Regional estimation of daily to annual regional evapotranspiration with MODIS data in the Yellow River Delta wetland
Abstract. Evapotranspiration (ET) from the wetland of the Yellow River Delta (YRD) is one of the important components in the water cycle, which represents the water consumption by the plants and evaporation from the water and the non-vegetated surfaces. Reliable estimates of the total evapotranspiration from the wetland is useful information both for understanding the hydrological process and for water management to protect this natural environment. Due to the heterogeneity of the vegetation types and canopy density and of soil water content over the wetland (specifically over the natural reserve areas), it is difficult to estimate the regional evapotranspiration extrapolating measurements or calculations usually done locally for a specific land cover type. Remote sensing can provide observations of land surface conditions with high spatial and temporal resolution and coverage. In this study, a model based on the Energy Balance method was used to calculate daily evapotranspiration (ET) using instantaneous observations of land surface reflectance and temperature from MODIS when the data were available on clouds-free days. A time series analysis algorithm was then applied to generate a time series of daily ET over a year period by filling the gaps in the observation series due to clouds. A detailed vegetation classification map was used to help identifying areas of various wetland vegetation types in the YRD wetland. Such information was also used to improve the parameterizations in the energy balance model to improve the accuracy of ET estimates.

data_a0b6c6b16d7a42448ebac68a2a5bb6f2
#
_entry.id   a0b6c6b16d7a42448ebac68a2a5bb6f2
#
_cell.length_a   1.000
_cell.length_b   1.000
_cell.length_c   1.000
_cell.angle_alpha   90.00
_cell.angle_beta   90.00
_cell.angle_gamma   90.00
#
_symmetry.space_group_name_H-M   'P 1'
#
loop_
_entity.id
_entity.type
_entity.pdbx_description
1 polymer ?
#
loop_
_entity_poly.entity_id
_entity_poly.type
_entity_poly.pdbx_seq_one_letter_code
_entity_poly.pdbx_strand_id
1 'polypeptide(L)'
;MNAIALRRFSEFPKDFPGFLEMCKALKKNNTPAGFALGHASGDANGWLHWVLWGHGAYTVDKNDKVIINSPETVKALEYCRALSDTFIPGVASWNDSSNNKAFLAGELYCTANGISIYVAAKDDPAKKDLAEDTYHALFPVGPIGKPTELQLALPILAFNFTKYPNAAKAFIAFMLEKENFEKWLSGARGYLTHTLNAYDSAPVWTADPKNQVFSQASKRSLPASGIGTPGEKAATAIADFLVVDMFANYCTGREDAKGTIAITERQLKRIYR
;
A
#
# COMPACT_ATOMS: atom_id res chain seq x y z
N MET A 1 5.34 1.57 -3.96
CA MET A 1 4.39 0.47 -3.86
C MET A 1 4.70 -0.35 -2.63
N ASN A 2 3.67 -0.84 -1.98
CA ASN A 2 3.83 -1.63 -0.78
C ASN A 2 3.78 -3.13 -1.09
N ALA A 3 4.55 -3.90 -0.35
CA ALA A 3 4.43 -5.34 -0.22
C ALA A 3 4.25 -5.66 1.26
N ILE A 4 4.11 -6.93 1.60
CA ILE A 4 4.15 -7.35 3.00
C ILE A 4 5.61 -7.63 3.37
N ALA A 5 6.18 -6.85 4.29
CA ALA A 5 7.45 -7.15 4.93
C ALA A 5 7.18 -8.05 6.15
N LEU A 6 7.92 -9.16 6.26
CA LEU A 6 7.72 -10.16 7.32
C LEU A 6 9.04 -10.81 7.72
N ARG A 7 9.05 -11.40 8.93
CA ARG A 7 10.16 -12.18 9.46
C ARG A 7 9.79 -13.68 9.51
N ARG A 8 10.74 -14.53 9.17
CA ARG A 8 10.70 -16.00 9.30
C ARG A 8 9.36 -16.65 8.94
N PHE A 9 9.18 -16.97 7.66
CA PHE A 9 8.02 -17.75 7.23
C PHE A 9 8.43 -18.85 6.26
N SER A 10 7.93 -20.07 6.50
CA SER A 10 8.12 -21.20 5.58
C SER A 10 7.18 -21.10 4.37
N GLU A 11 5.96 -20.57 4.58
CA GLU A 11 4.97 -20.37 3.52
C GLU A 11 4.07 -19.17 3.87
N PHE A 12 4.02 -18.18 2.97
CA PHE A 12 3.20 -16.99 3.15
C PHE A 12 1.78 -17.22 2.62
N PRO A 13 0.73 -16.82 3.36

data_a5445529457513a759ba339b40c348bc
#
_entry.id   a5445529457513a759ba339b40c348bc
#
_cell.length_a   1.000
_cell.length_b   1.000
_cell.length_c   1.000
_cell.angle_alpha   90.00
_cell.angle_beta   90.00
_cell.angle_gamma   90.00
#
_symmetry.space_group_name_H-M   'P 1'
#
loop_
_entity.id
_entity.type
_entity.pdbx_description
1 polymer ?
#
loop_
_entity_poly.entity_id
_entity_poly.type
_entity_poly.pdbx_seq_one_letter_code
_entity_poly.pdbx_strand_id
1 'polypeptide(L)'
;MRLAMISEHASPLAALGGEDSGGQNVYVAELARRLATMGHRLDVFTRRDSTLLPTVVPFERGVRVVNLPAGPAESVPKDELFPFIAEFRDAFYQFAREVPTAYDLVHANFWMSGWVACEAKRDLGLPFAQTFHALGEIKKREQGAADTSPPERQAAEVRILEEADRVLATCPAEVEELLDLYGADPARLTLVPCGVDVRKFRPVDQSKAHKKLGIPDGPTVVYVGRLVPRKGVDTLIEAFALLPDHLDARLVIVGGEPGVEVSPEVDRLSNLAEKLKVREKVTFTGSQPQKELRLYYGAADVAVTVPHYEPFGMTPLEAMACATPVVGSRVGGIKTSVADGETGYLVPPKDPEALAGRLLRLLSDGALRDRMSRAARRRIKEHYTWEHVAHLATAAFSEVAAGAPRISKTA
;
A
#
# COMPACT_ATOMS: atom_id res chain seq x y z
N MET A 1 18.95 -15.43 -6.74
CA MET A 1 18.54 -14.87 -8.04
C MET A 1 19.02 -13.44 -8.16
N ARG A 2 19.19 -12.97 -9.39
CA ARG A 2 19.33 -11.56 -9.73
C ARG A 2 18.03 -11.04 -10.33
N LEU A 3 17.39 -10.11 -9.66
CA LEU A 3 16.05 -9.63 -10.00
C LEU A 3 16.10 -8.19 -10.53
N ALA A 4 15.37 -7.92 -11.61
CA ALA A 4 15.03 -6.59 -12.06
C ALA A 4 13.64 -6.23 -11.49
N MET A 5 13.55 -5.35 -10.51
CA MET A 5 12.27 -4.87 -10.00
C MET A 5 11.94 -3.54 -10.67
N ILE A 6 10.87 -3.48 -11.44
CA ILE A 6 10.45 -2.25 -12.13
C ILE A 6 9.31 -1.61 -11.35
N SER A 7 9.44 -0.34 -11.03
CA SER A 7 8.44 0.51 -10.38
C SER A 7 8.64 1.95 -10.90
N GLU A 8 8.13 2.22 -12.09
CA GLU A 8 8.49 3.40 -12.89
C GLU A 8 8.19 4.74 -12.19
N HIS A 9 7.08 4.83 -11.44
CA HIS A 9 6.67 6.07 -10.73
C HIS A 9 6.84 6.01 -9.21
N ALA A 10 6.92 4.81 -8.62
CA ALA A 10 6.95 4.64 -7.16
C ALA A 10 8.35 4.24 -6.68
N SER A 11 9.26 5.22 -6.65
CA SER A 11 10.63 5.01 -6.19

This study showed that spatial variation of ET was significant over the same vegetation class at a given time and over different vegetation types in different seasons in the YRD wetland.